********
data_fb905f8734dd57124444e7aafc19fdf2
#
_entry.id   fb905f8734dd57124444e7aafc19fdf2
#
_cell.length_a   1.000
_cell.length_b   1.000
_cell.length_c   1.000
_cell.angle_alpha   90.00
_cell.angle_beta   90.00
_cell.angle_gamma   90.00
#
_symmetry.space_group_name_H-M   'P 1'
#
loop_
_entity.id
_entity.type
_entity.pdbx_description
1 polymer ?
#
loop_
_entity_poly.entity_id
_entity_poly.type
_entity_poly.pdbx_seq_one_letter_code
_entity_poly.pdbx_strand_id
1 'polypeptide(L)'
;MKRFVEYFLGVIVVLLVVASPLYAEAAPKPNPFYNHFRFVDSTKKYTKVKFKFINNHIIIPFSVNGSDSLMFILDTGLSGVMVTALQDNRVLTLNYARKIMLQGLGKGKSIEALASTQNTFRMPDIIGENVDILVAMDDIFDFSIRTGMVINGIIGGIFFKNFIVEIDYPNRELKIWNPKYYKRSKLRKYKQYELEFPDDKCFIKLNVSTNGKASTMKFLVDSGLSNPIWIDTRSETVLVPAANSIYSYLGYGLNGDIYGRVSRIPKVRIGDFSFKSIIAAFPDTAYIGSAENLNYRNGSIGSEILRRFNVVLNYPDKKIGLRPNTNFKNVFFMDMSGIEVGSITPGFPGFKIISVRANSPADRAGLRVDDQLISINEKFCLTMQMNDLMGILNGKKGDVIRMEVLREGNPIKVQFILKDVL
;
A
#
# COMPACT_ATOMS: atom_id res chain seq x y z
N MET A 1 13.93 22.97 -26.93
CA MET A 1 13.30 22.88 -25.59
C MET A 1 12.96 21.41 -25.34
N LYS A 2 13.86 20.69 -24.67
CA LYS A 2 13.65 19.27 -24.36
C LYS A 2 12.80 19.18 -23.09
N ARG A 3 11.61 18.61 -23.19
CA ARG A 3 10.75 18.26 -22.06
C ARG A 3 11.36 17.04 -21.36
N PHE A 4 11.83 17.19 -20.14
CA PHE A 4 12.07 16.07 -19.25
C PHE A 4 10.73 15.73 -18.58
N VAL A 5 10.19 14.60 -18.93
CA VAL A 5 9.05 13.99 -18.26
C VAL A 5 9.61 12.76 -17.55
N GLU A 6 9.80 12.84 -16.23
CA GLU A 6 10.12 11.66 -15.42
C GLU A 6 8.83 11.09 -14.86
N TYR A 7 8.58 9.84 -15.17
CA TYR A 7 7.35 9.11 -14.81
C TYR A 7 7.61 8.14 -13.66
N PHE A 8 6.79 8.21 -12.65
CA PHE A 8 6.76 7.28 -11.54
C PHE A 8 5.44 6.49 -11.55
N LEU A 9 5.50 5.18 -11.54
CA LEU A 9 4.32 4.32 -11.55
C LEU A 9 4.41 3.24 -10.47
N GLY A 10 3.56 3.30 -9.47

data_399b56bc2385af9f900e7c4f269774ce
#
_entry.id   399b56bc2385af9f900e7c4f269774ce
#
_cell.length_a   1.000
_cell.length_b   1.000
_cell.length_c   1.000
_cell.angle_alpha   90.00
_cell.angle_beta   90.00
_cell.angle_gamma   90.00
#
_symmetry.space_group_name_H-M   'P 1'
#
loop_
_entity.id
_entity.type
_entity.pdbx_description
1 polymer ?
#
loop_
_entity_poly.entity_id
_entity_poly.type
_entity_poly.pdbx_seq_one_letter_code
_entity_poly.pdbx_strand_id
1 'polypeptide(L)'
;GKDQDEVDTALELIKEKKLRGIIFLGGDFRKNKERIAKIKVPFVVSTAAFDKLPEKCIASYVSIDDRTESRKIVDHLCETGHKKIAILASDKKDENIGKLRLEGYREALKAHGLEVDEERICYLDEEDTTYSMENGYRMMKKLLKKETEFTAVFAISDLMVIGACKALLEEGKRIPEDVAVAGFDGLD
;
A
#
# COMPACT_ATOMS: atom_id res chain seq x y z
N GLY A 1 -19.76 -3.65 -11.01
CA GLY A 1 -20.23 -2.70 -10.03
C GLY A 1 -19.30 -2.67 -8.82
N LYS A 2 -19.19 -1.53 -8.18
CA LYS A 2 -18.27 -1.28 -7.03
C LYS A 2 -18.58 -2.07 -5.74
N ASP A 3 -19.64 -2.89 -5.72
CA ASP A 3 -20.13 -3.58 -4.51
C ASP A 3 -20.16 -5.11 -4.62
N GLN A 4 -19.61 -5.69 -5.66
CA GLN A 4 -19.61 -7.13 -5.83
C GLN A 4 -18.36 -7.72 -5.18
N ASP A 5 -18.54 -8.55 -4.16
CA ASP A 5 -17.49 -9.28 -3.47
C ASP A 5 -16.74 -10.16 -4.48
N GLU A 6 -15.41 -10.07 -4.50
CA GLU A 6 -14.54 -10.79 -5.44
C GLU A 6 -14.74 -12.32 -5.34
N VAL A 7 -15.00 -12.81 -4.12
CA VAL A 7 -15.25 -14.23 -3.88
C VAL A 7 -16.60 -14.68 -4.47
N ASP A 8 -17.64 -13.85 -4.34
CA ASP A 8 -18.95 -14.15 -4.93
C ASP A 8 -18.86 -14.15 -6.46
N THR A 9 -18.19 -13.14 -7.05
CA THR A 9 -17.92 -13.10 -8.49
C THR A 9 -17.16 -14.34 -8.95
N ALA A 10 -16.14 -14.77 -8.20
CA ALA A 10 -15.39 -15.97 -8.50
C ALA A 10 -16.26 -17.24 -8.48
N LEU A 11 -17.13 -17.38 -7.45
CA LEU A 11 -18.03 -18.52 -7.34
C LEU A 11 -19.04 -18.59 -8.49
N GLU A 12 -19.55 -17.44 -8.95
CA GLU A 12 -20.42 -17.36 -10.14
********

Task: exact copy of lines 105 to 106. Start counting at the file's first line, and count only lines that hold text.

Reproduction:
CA GLU A 6 -14.54 -10.79 -5.44
C GLU A 6 -14.74 -12.32 -5.34